Dealing with the Post-Adventure Blues

I’ve still got plenty of entries to post from the past 6 weeks. Lots of pictures to upload and share. Stories to regale you (and myself) with about my adventures. But I haven’t done it. For the past 3 weeks I haven’t done much of anything. When I left Northern California for the city, I came down hard with a lung affliction and a wretched cough only suppressed by my friend Jack Daniels, who in turn suppressed my immune system further. That illness combined with the stresses of being in a city, many pounds of emotional grief over the loss of the most important relationship in my life, a deep need for wilderness going unsatisfied, the exhaustion of travel (despite my love for it), and getting stuck in a financial rut – all led to a flare up of Epstein Barr Virus that has literally knocked me on my ass.  All the exuberance of the trail and the endless energy have left me and for the time being, I am forced to slow down and get better. I am in my hometown and have no energy to see my family or friends or even call them, and my days are spent sleeping, eating soup, watching reruns of 90210 or whatever is on the Science channel, and crying. This is the first creative thing I have attempted and am slightly embarrassed to be putting it out there.

I’m doing so because I think this is something everyone who hits the trail or goes on any sort of long distance and/or long term adventure experiences, and if I am desperately needing to figure my way out of it through writing this, maybe someone else out there will get what they need by reading it. There is talk of post trail depression and post trail weight gain, of failed social reintegration and being so changed that it becomes difficult, if not altogether impossible, to share understanding with people who haven’t done something similar.  In a lot of ways, this is true for me as I know it is for some of the amazing people I met on the trail. We now view the world so differently that being in an urban area or even inside a home feels like a cage, or maybe even a zoo. Rudeness in parking lots or grocery stores, or gossip at a bar, and commercials on the radio are all so illuminated and obvious that is is literally painful to be around. Like hurts the soul and makes me want to retreat to the safety of the woods or maybe even a Buddhist monastery in upstate New York (I’ve thought about this quite seriously).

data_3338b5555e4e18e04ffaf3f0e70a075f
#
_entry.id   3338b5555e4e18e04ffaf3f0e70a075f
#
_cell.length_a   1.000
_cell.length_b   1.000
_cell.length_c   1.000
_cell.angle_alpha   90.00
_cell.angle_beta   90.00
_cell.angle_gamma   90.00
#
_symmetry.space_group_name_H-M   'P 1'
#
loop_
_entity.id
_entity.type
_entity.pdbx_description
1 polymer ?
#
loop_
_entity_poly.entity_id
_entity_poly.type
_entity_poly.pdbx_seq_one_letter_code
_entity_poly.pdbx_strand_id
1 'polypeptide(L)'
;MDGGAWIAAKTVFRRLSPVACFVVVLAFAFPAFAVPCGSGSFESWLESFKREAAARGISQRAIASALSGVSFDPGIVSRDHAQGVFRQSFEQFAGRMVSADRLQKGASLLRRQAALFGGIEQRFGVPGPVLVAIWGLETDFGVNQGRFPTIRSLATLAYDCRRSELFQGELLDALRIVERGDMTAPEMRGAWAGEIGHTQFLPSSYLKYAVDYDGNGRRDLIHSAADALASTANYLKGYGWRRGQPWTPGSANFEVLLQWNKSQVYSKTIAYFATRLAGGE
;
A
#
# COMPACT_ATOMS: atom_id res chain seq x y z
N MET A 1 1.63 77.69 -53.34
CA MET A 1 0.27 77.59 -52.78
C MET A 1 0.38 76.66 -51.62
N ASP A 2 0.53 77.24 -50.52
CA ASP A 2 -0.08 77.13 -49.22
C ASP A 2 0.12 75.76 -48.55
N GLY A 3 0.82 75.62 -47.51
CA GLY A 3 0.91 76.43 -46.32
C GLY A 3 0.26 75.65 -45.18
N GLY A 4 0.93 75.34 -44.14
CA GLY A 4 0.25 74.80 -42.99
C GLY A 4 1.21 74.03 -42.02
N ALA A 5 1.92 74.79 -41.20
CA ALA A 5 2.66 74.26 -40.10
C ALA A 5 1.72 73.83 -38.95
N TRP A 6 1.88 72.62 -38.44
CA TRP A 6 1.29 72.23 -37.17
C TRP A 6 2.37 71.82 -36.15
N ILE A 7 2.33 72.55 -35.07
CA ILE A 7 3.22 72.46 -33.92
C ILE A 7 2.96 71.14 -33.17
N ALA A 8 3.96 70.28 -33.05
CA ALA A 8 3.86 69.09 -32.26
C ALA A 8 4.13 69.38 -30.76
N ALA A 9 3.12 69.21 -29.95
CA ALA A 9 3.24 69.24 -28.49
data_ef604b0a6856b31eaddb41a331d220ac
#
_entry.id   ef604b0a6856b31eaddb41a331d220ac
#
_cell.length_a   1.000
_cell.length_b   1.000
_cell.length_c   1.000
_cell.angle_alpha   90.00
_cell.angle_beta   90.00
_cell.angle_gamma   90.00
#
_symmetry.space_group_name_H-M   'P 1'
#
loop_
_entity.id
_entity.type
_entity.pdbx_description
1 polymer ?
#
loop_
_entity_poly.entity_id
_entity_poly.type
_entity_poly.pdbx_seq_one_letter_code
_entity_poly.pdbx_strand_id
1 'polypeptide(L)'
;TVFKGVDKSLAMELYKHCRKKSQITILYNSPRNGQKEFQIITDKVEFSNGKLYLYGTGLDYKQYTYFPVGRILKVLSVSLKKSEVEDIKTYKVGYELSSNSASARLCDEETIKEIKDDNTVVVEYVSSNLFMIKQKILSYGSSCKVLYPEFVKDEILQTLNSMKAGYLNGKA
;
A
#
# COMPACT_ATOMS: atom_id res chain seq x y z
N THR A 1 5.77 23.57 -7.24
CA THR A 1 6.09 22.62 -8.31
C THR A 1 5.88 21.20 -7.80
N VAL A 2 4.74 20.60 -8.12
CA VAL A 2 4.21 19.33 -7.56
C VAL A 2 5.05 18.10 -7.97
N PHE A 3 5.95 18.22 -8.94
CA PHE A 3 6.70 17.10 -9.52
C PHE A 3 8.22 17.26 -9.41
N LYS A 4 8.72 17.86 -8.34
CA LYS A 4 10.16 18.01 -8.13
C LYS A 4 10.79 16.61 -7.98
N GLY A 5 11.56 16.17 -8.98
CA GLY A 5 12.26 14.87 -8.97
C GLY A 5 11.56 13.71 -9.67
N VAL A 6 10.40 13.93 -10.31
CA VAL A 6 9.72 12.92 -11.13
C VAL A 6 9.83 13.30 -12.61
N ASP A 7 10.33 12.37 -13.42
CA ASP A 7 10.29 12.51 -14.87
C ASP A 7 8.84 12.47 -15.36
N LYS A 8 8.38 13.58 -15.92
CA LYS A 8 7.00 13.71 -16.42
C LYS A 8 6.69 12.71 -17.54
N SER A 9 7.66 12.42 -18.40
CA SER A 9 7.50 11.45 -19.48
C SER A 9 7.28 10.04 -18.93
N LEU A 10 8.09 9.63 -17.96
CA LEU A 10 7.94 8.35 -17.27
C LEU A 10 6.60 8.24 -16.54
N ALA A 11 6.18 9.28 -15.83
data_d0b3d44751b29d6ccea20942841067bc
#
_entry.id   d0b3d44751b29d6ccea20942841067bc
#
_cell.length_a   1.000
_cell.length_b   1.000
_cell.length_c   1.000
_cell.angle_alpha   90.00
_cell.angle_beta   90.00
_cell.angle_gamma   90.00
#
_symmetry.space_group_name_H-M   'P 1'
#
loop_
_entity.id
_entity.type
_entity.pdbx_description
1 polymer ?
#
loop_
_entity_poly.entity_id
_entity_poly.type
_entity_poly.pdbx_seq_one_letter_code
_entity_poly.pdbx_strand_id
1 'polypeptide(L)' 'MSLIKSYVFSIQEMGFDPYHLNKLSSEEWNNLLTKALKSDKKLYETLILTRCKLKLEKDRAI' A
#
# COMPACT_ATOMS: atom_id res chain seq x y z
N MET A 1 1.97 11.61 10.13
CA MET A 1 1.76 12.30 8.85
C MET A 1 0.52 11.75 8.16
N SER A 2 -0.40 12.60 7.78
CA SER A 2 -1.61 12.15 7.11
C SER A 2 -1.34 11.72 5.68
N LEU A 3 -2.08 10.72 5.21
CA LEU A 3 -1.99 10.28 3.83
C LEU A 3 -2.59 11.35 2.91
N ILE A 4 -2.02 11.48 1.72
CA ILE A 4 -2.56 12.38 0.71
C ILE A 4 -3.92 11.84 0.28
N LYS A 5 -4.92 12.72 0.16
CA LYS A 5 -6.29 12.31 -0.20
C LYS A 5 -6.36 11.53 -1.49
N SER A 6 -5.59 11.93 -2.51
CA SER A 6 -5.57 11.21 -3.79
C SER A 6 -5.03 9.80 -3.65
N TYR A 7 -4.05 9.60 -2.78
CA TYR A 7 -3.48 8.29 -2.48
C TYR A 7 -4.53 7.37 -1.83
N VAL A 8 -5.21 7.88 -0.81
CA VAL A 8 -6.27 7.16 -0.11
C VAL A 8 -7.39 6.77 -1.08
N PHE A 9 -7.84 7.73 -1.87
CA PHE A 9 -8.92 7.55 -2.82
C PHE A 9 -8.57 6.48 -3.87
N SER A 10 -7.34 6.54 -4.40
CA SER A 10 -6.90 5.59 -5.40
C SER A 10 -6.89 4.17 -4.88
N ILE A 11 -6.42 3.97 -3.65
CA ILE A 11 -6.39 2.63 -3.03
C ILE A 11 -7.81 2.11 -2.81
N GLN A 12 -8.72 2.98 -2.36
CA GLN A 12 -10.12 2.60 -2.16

But I can’t run away…somehow I have to figure out how to utilize all that I gained, all that so beautifully shifted in me, all the insights that came to me so freely…to live my life in the city – for now. I start a new job this week, one that I’m sure to enjoy and that will be fruitful, so that I can begin planning the next adventure. AND! The best part is that I will be traveling around Virginia for this job and hopefully expand that as I get better at it and contribute something to a company I actually believe in.  Something I learned on the trail and in my subsequent travels down the West Coast is going to propel me into the next phase of my life, and hopefully that means I will have even more hiking, biking, canoeing, climbing, kayaking, hitch-hiking, teaching, planting, and writing in my VERY NEAR FUTURE.